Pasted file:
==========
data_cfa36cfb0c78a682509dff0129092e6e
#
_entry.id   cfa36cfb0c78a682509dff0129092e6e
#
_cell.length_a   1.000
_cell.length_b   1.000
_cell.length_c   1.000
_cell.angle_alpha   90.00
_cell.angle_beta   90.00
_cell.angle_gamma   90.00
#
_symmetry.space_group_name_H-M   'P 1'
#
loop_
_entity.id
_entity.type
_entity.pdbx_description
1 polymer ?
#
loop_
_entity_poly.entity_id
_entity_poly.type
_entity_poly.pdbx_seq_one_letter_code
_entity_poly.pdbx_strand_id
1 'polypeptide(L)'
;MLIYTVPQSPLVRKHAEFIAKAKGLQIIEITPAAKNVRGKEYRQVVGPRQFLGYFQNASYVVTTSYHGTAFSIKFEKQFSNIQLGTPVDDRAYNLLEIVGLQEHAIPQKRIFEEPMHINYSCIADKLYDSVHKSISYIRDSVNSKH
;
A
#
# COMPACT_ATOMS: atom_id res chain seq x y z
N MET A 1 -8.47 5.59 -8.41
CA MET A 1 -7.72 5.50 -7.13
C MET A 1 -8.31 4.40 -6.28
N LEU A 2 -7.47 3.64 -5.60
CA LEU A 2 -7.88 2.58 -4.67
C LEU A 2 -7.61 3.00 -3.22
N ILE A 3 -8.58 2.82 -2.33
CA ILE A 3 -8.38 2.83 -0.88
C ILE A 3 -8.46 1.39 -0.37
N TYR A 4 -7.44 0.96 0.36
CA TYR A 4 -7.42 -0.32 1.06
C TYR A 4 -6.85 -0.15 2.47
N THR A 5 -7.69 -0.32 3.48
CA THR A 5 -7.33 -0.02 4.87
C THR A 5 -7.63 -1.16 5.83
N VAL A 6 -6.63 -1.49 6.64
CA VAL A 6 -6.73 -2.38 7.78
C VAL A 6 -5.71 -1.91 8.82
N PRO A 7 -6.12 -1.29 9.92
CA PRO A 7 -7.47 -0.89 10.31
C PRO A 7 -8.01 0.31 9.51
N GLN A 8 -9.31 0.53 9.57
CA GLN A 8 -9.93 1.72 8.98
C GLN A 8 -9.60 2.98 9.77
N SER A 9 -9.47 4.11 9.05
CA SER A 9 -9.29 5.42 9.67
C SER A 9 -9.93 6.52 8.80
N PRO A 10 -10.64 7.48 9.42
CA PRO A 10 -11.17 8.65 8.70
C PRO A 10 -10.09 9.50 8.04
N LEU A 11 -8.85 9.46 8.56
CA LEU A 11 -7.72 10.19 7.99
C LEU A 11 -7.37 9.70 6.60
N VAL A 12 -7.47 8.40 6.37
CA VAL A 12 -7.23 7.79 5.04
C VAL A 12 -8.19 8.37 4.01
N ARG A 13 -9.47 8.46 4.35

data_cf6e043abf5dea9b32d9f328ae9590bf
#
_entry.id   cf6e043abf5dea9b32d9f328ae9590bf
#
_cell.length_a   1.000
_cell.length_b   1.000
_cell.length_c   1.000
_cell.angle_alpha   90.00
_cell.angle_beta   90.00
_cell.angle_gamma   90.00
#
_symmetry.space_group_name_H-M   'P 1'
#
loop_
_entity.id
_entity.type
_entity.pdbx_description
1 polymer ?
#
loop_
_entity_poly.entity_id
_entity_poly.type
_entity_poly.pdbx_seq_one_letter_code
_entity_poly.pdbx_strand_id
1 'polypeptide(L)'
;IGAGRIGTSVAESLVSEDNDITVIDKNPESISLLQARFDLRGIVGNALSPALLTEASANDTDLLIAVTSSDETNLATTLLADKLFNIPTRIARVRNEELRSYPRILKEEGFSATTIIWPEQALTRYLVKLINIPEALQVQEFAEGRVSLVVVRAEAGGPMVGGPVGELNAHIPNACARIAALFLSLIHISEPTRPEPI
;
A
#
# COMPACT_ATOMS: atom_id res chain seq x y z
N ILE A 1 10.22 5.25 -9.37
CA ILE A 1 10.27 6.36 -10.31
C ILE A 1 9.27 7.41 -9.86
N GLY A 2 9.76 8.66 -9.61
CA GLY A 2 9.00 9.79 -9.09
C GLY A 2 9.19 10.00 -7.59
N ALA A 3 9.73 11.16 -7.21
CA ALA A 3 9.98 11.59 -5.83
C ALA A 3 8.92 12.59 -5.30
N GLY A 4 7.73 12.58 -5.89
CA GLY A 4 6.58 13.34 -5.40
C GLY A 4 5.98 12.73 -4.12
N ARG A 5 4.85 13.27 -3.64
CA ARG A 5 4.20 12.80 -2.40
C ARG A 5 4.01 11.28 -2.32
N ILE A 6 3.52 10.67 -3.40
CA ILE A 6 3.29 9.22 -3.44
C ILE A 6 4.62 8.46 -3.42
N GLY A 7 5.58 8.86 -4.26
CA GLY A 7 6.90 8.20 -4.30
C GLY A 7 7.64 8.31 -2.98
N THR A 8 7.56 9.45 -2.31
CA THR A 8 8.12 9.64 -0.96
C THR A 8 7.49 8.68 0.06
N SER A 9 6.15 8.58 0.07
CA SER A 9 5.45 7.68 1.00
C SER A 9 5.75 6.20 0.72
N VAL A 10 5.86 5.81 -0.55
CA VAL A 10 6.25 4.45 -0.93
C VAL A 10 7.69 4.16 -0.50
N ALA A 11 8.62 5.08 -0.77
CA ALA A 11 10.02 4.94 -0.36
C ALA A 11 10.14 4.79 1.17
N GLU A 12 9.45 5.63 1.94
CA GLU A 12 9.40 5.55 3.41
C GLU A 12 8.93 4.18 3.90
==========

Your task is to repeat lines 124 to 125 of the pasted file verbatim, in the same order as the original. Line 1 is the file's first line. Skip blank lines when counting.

C SER A 9 5.75 6.20 0.72
N VAL A 10 5.86 5.81 -0.55